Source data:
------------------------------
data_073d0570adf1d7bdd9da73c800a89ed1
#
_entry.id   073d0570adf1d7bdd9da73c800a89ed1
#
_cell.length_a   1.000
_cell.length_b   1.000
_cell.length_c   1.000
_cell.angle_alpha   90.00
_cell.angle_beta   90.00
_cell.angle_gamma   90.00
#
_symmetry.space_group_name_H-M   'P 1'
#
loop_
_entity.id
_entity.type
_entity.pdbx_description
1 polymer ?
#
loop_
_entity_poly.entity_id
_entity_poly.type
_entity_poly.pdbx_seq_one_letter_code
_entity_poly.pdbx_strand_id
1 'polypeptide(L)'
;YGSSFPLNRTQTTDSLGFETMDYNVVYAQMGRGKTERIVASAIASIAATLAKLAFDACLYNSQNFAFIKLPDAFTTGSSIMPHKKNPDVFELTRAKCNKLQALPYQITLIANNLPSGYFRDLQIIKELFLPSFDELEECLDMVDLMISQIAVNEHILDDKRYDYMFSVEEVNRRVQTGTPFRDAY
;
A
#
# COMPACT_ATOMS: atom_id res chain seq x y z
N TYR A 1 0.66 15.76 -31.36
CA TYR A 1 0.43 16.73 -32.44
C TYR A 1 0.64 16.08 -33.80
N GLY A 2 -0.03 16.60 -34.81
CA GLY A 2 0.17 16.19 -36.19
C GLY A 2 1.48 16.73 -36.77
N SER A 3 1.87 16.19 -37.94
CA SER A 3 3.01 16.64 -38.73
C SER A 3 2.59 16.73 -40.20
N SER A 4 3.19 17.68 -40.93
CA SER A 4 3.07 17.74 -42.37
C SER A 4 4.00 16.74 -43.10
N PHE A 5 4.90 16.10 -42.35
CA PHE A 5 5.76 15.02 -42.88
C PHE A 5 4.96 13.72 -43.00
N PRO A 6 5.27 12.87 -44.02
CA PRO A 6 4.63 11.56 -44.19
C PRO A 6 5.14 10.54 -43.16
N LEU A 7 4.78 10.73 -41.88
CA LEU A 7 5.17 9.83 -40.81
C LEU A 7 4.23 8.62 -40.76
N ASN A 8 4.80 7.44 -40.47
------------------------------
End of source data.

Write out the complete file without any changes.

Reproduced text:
data_073d0570adf1d7bdd9da73c800a89ed1
#
_entry.id   073d0570adf1d7bdd9da73c800a89ed1
#
_cell.length_a   1.000
_cell.length_b   1.000
_cell.length_c   1.000
_cell.angle_alpha   90.00
_cell.angle_beta   90.00
_cell.angle_gamma   90.00
#
_symmetry.space_group_name_H-M   'P 1'
#
loop_
_entity.id
_entity.type
_entity.pdbx_description
1 polymer ?
#
loop_
_entity_poly.entity_id
_entity_poly.type
_entity_poly.pdbx_seq_one_letter_code
_entity_poly.pdbx_strand_id
1 'polypeptide(L)'
;YGSSFPLNRTQTTDSLGFETMDYNVVYAQMGRGKTERIVASAIASIAATLAKLAFDACLYNSQNFAFIKLPDAFTTGSSIMPHKKNPDVFELTRAKCNKLQALPYQITLIANNLPSGYFRDLQIIKELFLPSFDELEECLDMVDLMISQIAVNEHILDDKRYDYMFSVEEVNRRVQTGTPFRDAY
;
A
#
# COMPACT_ATOMS: atom_id res chain seq x y z
N TYR A 1 0.66 15.76 -31.36
CA TYR A 1 0.43 16.73 -32.44
C TYR A 1 0.64 16.08 -33.80
N GLY A 2 -0.03 16.60 -34.81
CA GLY A 2 0.17 16.19 -36.19
C GLY A 2 1.48 16.73 -36.77
N SER A 3 1.87 16.19 -37.94
CA SER A 3 3.01 16.64 -38.73
C SER A 3 2.59 16.73 -40.20
N SER A 4 3.19 17.68 -40.93
CA SER A 4 3.07 17.74 -42.37
C SER A 4 4.00 16.74 -43.10
N PHE A 5 4.90 16.10 -42.35
CA PHE A 5 5.76 15.02 -42.88
C PHE A 5 4.96 13.72 -43.00
N PRO A 6 5.27 12.87 -44.02
CA PRO A 6 4.63 11.56 -44.19
C PRO A 6 5.14 10.54 -43.16
N LEU A 7 4.78 10.73 -41.88
CA LEU A 7 5.17 9.83 -40.81
C LEU A 7 4.23 8.62 -40.76
N ASN A 8 4.80 7.44 -40.47